Volunteer Scott Dicken gives us his unique perspectives on our programme:
Waking up at an ungodly 5.30am has become our daily ritual to allow time for me (and more importantly, my wife) to down two cups of instant coffee before heading out.
By 6.30am pickaxes, shovels and hoes are hastily collected from the storeroom and thrown into the game drive vehicles ready for the drive out to a local school adjacent to the reserve to give back to the community.
While most mornings consist of work on the reserve, which could include anything from game transects to tracking black rhino and African elephant on foot, to road maintenance and invasive plant species removal, once a week Nakavango volunteers head out to Masuwe Primary School.
The drive to the school takes us through the heart of the rust-red Kalahari sands of the reserve and alongside the neighbouring Zambezi National Park, providing ample wildlife-spotting opportunities along the way. This morning we are particularly lucky. Alongside the regular sightings of impala, zebra, baboon and giraffe, we spot a distant hyena furtively roaming the grasslands and a kettle of vultures circling overhead – a clear indication that there’s been a recent kill very nearby (and something we’ll return to later).
‘Fun’ Fact: Unlike most species the name for a collective group of vultures changes depending on their activity. When in flight formation they are known as a kettle. Generally, they are known as a flock, venue, committee or volt. Somewhat more morbidly they are also known as a wake when they’re found together feeding on a carcass. Charming!
Today’s work at the school is focused on the development of a vegetable garden; and in particular, hoeing straight rows ready for planting and laying irrigation equipment. It’s hot and unforgiving work – as the sun rose higher, the blisters on our hands increased and our straight planting rows became rather crooked.
Yet, there’s something incredibly satisfying about moulding uncultivated soil into compliance with nothing more than a shovel and a pickaxe. But more importantly, having spoken to the school’s teachers, the garden is clearly needed to help sustain the teaching staff whose pay is often late – if it arrives at all.
It’s my hope that our sweat-inducing toil will go some way in helping to shape the future leaders of Zimbabwe; although having been unable to reclaim my camera from the vice-like grip of a feverish 8 year old for the last ten minutes it seems like we may instead be inadvertently cultivating a few future Ansel Adams and Annie Leibovitz!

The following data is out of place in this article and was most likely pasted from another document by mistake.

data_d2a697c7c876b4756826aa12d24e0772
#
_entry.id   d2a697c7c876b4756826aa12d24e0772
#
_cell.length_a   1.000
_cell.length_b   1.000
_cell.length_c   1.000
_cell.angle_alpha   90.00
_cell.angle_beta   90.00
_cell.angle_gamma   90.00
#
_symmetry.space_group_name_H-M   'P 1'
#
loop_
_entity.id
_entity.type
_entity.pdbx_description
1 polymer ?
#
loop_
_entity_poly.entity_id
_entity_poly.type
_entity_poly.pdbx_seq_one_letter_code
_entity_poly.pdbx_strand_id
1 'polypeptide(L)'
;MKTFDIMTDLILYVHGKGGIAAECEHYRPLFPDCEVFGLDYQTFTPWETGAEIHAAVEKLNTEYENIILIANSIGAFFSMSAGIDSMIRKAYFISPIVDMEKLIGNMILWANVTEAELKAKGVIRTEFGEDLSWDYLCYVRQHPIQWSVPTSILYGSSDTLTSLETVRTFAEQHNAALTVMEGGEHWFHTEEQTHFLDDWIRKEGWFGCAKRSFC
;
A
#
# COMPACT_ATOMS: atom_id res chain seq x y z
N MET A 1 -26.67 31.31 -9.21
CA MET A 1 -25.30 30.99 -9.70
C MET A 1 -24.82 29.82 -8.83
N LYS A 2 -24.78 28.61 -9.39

In the searing mid-day heat, between work shifts, Nakavango volunteers have the chance to rest, recuperate, socialise or head downtown to Victoria Falls. For those wishing to stay close to home, the invitingly refreshing pool at HQ is an obvious bonus; and a spot from which you’ll likely see giraffe, buffalo or elephant meandering past.
Stay poolside towards late afternoon, and you’re sure to be joined by the resident flock of eccentric guinea fowl or a flash mob of 40-odd mongoose. Alternatively, one could choose to watch the wildlife converge around the expansive waterhole whilst supping on an ice-cold milkshake at the 5-star Stanley & Livingstone Boutique right next door.
But today, as our trip draws to a close, and after surreptitiously scarfing down a second hamburger at HQ for lunch (the cooks at HQ are magical), a group of us choose to brave the curio market in downtown Victoria Falls, a mere 10 minute drive away.
Set only a couple of minutes away from the country’s most famous attraction, Victoria Falls (otherwise known as ‘the smoke that thunders’) the curio market is a shopping and bartering paradise. For the uninitiated, the somewhat unconventional sales techniques prevalent in African craft markets require a rapid learning curve.
After an hour of light-hearted but intense bartering with artisans, we come away with more souvenirs than we can possibly fit into our backpacks. Thankfully, the loss of some of our clothing will help offset that fact.